Thursday, September 04, 2014

Ireland, or "How I Spent My Summer Vacation, part 1"

I'm back from travels to the UK and Ireland, pleased with myself once again for keeping a travel journal (Moleskine with Rhodia paper, written with a fountain pen, of course.) This journal entry will be about the first part of the trip before Loncon3, the World Science Fiction Convention. I'll write about Worldcon as a separate entry.

Two things I've learned from travel over the years is to stay awake until normal bedtime hours, as much as possible, and the more I walk, the more I can eat without worrying about fitting into my clothes at the end. When we arrived in Dublin I went for a long walk around our hotel, orienting myself to the area. I was immediately struck by one of the hallmarks of Dublin, the colorful doors on the Georgian-era flats. One tour leader later said there were two theories about this: One was that when King George died in the 18th c., all the English painted their doors black in mourning and the Irish were told to to the same. Not surprisingly, the Irish didn't take this order well and responded by picking every color imaginable.

The other theory is that everyone made sure her/his door did not match the neighbor's door, so that someone rolling home under the influence wouldn't try to enter the wrong flat.

Whichever theory is correct, the doors are a delightful touch. The neighborhood where we stayed near St. Stephen's Green is full of Georgian architecture, most of it well maintained, some of it obviously at the high end of the real estate market.  I treated myself to my first (but not my last) tea and scones with clotted cream afternoon, then headed back to the hotel.

Next day was on/off bus touring, my favorite way to get the highlights of a city I'm visiting. I've never done it in the States, but I may consider it on my next trip to one of our large locales just for a change of pace. I made note of places to return to, like the Writers Museum, and we stopped for lunch in Temple Bar, the entertainment district. The previous evening's pub dinner had 60s rock, which was fun, but not what I came to Ireland to hear. This time the musician was playing more traditional Irish melodies, probably because Temple Bar caters so heavily to tourists.


We promised each other no driving in Ireland--I still have nightmares of the Scottish attempt--so we took a coach tour out to the country the next day. Collins Day Tours was recommended by our concierge and TripAdvisor, and it lived up the billing. Great tour guide with a snappy patter, and the sights were magnificent. We went to Wicklow, Glendalough and Kilkenny. My only regret was we didn't have enough time in Kilkenny to tour the castle grounds and the city. Also, there was some kind of festival going on and the streets were packed with tourists local and international. I especially enjoyed the nature walk through Glendalough (above), the Valley of the Two Lakes and the stop at Wicklow Gap, site of many movie scenes. I regretted we wouldn't get to see more of the country, but if you only have one day out of Dublin to tour, this was a good choice.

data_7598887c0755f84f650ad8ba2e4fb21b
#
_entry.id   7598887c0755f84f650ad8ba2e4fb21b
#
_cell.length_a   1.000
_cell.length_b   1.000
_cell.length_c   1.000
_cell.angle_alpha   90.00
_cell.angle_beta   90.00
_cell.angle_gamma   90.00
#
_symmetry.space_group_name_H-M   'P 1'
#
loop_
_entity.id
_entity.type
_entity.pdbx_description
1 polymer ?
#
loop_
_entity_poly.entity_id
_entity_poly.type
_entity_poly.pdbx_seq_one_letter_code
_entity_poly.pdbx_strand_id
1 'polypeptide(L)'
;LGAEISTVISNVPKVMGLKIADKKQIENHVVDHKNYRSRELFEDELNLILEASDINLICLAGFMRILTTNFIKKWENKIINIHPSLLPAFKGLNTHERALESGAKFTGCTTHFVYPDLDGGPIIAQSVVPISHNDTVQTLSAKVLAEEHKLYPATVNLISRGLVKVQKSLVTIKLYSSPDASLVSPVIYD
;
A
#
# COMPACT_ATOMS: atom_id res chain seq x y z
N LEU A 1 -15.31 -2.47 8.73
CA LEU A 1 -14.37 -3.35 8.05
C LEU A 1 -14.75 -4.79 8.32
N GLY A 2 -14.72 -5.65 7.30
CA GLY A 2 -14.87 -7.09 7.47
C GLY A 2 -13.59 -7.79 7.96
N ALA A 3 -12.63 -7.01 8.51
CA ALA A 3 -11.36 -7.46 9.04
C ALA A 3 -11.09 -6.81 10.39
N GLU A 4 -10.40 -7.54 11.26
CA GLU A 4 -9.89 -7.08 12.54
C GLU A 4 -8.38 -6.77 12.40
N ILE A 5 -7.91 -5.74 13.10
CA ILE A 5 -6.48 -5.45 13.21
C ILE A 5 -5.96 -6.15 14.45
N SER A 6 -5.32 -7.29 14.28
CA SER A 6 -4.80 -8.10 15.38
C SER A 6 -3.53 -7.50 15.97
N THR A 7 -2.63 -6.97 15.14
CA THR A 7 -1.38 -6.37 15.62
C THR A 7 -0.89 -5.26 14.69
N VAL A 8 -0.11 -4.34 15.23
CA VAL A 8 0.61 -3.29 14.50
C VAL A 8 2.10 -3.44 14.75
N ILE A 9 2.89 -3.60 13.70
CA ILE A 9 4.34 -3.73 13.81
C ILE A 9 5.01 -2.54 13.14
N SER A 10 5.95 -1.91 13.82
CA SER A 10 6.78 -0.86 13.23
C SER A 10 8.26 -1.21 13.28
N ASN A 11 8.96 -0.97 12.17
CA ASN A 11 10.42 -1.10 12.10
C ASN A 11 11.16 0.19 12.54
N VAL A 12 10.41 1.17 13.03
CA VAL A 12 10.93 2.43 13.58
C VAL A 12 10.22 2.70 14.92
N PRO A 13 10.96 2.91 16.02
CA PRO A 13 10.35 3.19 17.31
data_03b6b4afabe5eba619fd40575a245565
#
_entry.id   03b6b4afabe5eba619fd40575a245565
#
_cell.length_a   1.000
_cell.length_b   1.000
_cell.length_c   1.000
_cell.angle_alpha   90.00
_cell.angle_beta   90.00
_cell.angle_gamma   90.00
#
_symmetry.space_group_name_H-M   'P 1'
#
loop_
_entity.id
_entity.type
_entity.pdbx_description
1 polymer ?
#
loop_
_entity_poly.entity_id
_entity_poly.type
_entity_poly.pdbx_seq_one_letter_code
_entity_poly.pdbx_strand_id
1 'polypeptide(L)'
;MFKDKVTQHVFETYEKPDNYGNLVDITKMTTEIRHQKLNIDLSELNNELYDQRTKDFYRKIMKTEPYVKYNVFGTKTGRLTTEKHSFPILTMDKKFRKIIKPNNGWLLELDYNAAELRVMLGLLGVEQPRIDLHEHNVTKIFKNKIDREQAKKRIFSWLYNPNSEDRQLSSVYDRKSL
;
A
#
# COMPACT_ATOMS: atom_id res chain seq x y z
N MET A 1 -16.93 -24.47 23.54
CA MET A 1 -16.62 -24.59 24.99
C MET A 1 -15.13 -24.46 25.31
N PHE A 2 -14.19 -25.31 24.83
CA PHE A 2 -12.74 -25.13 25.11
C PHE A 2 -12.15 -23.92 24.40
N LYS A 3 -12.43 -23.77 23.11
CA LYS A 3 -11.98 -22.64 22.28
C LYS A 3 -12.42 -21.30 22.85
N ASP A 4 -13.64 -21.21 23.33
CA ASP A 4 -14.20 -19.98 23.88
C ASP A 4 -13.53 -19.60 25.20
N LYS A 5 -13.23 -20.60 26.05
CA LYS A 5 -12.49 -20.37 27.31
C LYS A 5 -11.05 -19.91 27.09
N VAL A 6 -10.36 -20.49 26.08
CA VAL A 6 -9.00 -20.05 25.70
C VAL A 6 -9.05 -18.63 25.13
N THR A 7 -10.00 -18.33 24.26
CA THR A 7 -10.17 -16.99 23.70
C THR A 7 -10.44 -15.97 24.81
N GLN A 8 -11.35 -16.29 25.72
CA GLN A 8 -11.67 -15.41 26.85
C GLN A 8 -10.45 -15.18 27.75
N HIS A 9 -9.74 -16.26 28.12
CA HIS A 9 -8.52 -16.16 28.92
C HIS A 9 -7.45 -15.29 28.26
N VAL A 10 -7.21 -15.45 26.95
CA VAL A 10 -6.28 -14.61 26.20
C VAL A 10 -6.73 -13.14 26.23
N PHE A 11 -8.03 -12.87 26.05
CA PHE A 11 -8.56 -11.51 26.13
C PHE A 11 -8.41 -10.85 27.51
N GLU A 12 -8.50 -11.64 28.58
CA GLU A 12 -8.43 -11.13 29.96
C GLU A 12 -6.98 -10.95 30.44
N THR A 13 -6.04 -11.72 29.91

The next day was sunny(!) so we went to some area parks to admire the lovely flowers in all their glory, then went to the National Gallery to view their fine collection of art. My husband was feeling tired and left after lunch, but I decided to explore more of Dublin. I ended up walking back a few miles to our hotel, but my route took me past the National Library of Ireland. I could easily have spent another afternoon there, but had to pass. I did manage to get a selfie in to add to my "Darlene Marshall in front of Libraries" collection.

I also got to do some sightseeing on my own, since my hubby arranged a golf date with some Irish buddies from the insurance industry. He'd really looked forward to this, and the weather more or less cooperated. I visited the Irish Writers Museum, mailed some postcards, and shopped for woolens at a wonderful store called Avoca. Since this was our last evening in Dublin, we wanted to finish with some traditional Irish music in a pub. On a Tuesday night, the pickings were pretty slim, but we had a great time at Oliver St. John Gogarty's Pub in Temple Bar. I even knew who he was since I'd been to the Writers Museum.

Our trip to Ireland was highlighted by friendly people, good food and good times. I'd love to go back some day and spend more time seeing the countryside and getting to know the land better. I will say this for Ireland--it lives up to its billing as offering you every shade of green you can imagine out in the countryside. It's truly a beautiful spot.

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